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But it is this amazing thing little Denmark has put so much amazing design into the world. There is something to Danish design as something special.

— Julie Broberg, host of The Sociable Kitchen podcast

As a Danish company, creating and designing kitchens for more than 40 years, Danish design is close to our hearts. As we've expanded into more and more countries, we've noticed a need to be able to explain to new audiences what Danish design is and what makes it special. For this, our first podcast series, we've talked to a number of experts on Danish design to try to learn just that.

You've probably seen examples of Danish design and maybe you didn't even know it. One of the most famous examples of Danish design is turning 50 years old this year. Can you guess what it is? It's the Sydney Opera House. This iconic building, despite its location in Australia, was designed by Danish architect Jørn Utzon. And its distinctive design is known around the world.

*Please note that the text on this page is a transcript of the podcast episode.

It's all about the chairs

Chances are you've also seen a lot of chairs by Danish designers. Kennedy and Nixon famously sat in the Round Chair by Hans Wegner at the first ever televised presidential debate in 1960. And even if you weren't around then you've seen photos of them in those chairs.

The Trusteeship Council Chamber at the United Nations Headquarters in New York was decorated and furnished by Danish designer Finn Juhl in 1952. It was renovated in 2013 by Danish design duo Kasper Salto and Thomas Sigsgaard, who stayed true to Finn Juhl's original vision with an update for the 21st century. You often see this magnificent room on the news when the UN is in session.

And you no doubt have seen the Egg or Swan chairs that were created by Arne Jacobson for the Royal SAS Hotel in Copenhagen, and which have become Danish design icons. You've seen them in hotel lobbies and airport lounges all over the world.

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Photo credit: CBS via Getty Images

UN Trusteeship Council Chamber

Finn Juhl's original drawing of the chamber. Photo credit: House of Finn Juhl

Read more at House of Finn Juhl
Photo credit: House of Finn Juhl

The updated chamber

Danish design duo Salto & Sigsgaard updated the chamber in 2013. Photo credit: House of Finn Juhl

Read more at House of Finn Juhl

Egg & Swan by Arne Jakobsen

Photo credit: Fritz Hansen

What makes Danish design Danish design?

But let's get into what makes Danish design Danish design.

Like many people these days, we asked ChatGPT, and here's what it came up with.

Danish design refers to a style of functionalistic design and architecture that emerged in the mid 20th century, specifically in Denmark. It's characterised by simplicity, minimalism and functionality. This approach is rooted in the Scandinavian tradition of craftsmanship and a design philosophy that emphasises a product's utility over unnecessary decoration.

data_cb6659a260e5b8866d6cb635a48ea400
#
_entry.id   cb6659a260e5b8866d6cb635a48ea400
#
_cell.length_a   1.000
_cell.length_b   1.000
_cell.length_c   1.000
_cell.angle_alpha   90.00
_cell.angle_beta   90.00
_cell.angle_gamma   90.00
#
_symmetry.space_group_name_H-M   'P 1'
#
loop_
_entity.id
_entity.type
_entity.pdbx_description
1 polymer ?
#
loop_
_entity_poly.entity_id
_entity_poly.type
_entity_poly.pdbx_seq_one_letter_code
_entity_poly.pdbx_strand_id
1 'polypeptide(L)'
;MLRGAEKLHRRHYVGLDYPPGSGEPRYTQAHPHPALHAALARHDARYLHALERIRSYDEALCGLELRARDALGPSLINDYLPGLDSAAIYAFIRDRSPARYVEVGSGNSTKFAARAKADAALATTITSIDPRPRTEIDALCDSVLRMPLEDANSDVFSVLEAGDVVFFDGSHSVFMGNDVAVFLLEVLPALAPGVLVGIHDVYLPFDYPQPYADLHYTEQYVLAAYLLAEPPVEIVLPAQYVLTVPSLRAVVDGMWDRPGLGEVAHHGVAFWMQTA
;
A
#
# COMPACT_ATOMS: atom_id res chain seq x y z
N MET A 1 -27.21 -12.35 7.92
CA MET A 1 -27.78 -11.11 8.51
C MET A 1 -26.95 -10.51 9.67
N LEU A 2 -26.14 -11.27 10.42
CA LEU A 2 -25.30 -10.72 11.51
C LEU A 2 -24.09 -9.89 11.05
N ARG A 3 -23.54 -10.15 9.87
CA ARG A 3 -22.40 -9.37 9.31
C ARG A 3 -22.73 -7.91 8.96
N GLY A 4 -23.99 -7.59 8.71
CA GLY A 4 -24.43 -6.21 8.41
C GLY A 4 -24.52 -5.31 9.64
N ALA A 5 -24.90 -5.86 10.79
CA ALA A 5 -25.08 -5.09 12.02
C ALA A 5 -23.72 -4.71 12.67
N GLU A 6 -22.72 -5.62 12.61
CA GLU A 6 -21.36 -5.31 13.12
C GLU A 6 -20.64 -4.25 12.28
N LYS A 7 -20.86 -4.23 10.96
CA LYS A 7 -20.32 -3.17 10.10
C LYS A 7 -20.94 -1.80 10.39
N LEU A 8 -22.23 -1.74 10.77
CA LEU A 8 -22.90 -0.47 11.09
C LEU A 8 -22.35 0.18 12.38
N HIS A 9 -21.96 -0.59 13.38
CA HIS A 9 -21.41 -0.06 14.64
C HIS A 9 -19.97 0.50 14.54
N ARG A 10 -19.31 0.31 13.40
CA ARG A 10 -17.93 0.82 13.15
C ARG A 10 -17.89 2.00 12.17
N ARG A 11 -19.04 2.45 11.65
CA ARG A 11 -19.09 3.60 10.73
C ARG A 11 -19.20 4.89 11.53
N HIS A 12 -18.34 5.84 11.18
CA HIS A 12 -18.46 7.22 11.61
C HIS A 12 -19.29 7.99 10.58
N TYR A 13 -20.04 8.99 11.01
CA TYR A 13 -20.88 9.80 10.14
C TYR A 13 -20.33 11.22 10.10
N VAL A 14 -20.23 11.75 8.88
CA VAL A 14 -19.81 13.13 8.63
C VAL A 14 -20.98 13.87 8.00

And then of course, ChatGPT gave us one of their ubiquitous lists of key features like simplicity, clean lines, functionality, craftsmanship, and natural materials.

In the mid 20th century, a number of Danish designers gained international prominence, and we've already mentioned Arne Jakobsen, Hans Wegner and Jørn Utzon and include Poul Henningsen and Verner Panton. Their chairs, lamps, and other items have become iconic pieces of modern design.

This design ethos has had a lasting impact and continues to influence contemporary design worldwide. Danish design principles can be seen in furniture, lighting, textiles, homewares and architectural projects all over the world.

Honestly, that's not a bad description, ChatGPT.

Photo credit: Design Museum Denmark

Read more about the chairs

And even ChatGPT mentions the iconic chairs, so it can seem like they're all there is to Danish design. We decided to discuss what makes the chairs so special with former chair (no pun intended) of the Danish Design Council, Lars Thøgersen.

Lars: We are in particular good in areas, as Danish designers,  that are close to the body. Are close to the human. So..

Julie: So that's why we have all the chairs.

Lars: That's why we have all the chairs! 

Lars: Also, because you could say that a chair, is maybe, at one time, it's very simple. It only has to raise your butt about 40 to 45 centimetres above the ground. It has to give some you some kind of rest and comfort. So there's a lot of easiness to it, and then the other side it's so simple that how can you then cut that down to be essential and still make it, you know, visually and aesthetically pleasing to have around you or or in your sitting room or in the meeting room or whatever it's used.

Photo credit Magnus Olesen chair: AndLight

So it's not so surprising that in many people's minds, Danish design is all about the chairs. And in Denmark, we're so surrounded by great design all the time that we can take it for granted. You'll encounter iconic chairs and lamps in most public buildings in Denmark, whether at the library or the doctor's office or in museums or at the local city hall, they're ubiquitous.

We spoke with Lise Thomsen, Secretary of the Creative Professions Arm of the Confederation of Danish Industry, about this.

Julie: As an American, I never thought about chairs before I moved to Denmark...